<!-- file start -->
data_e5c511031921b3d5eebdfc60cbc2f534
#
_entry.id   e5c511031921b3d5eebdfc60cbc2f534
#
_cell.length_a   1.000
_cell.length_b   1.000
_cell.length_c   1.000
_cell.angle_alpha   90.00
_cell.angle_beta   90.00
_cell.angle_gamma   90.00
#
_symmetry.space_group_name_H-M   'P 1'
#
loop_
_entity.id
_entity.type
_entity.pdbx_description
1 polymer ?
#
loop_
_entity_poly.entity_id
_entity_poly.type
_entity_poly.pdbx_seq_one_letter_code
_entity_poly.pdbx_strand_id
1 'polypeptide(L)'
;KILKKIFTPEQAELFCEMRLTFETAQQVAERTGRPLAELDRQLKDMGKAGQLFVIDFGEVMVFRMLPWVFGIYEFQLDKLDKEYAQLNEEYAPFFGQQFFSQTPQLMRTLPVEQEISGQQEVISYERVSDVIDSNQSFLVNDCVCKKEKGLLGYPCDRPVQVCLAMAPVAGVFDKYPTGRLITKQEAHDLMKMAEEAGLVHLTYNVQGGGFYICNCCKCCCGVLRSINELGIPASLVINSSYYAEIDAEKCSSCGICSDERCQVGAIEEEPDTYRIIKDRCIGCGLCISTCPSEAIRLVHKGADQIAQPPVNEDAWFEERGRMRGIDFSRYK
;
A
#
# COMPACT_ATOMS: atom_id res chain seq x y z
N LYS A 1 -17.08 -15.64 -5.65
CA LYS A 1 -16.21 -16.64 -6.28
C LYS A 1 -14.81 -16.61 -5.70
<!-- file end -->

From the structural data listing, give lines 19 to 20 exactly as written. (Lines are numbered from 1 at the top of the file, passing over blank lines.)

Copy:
#
loop_